Friday, June 30, 2006

A (New) Voice?


A great article in the Washington Post about Barack Obama discussing religion and politics. Here's an excerpt:

On the matter of church-state separation, Obama doesn't propose some contrived balancing act but embraces religion's need for independence from government. In a direct challenge to "conservative leaders," he argued that "they need to understand the critical role that the separation of church and state has played in preserving not only our democracy, but the robustness of our religious practice."

"Folks tend to forget," he continued, "that during our founding, it wasn't the atheists or the civil libertarians who were the most effective champions of the First Amendment," but "persecuted minorities" such as Baptists "who didn't want the established churches to impose their views."

Like most liberals who are religious, Obama finds a powerful demand for social justice embedded in the great faith traditions. He took a swipe at those who would repeal the estate tax, saying this entailed "a trillion dollars being taken out of social programs to go to a handful of folks who don't need and weren't even asking for it."

But he insisted that social improvement also requires individual transformation. When a gang member "shoots indiscriminately into a crowd . . . there's a hole in that young man's heart -- a hole that the government alone cannot fix." Contraception can reduce teen pregnancy rates, but so can "faith and guidance" which "help fortify a young woman's sense of self, a young man's sense of responsibility and a sense of reverence that all young people should have for the act of sexual intimacy."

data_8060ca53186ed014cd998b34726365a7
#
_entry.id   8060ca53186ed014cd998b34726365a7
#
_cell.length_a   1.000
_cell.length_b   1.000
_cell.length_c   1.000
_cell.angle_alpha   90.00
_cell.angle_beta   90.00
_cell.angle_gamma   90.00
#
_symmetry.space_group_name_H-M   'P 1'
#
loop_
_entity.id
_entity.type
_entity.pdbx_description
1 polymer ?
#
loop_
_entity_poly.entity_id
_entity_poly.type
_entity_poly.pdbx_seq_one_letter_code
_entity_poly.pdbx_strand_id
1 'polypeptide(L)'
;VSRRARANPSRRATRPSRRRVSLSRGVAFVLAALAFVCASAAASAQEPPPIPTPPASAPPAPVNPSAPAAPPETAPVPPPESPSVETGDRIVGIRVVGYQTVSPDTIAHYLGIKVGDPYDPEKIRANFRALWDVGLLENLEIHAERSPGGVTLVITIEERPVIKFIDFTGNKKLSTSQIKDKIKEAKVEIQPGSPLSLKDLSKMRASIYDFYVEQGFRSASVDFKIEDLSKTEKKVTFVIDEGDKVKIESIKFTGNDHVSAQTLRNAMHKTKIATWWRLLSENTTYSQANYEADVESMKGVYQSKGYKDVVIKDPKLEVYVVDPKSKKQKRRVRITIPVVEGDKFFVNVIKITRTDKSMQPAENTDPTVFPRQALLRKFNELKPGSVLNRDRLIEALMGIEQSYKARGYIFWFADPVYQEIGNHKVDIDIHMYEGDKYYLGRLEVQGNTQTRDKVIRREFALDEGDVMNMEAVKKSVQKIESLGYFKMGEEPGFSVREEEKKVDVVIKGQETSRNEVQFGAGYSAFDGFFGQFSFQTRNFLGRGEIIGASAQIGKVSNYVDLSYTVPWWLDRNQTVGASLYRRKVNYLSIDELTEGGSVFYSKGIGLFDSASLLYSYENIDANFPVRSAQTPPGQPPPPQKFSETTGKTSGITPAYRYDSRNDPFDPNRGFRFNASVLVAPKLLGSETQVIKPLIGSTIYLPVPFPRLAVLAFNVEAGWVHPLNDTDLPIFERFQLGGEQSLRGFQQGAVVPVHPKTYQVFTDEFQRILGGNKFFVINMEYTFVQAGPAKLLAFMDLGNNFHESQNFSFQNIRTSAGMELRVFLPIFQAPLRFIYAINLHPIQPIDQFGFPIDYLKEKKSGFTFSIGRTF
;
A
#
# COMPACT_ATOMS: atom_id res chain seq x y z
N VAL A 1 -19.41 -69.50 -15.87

And if you think this sounds preachy, Obama has an answer: "Our fear of getting 'preachy' may also lead us to discount the role that values and culture play in some of our most urgent social problems."

Obama's talk will inevitably be read as a road map for Democrats struggling to speak authentically to people of faith. It's certainly that, but it would be better read as a suggestion that both parties begin to think differently about the power of faith.

"No matter how religious they may or may not be," Obama said, "people are tired of seeing faith used as a tool of attack. They don't want faith used to belittle or to divide. They're tired of hearing folks deliver more screed than sermon."

I think I hear some rousing "Amens!" out there -- from Republicans no less than from Democrats.

And if you think this sounds preachy, Obama has an answer: "Our fear of getting 'preachy' may also lead us to discount the role that values and culture play in some of our most urgent social problems."

Obama's talk will inevitably be read as a road map for Democrats struggling to speak authentically to people of faith. It's certainly that, but it would be better read as a suggestion that both parties begin to think differently about the power of faith.

"No matter how religious they may or may not be," Obama said, "people are tired of seeing faith used as a tool of attack. They don't want faith used to belittle or to divide. They're tired of hearing folks deliver more screed than sermon."

2 comments:

scott said...

It's hard not to be impressed with Obama. The volume of those shouting his name will increase over the next two years.
On that note, you should check out Michael Lerner's new book, "The Left Hand of God." Some good stuff in there.

greg said...

I bought Obama's book (Dreams of my father, I think?) a while back but have not yet read it. I have also been impressed with him in what little I've seen of him over the last couple of years. Thanks for posting the article.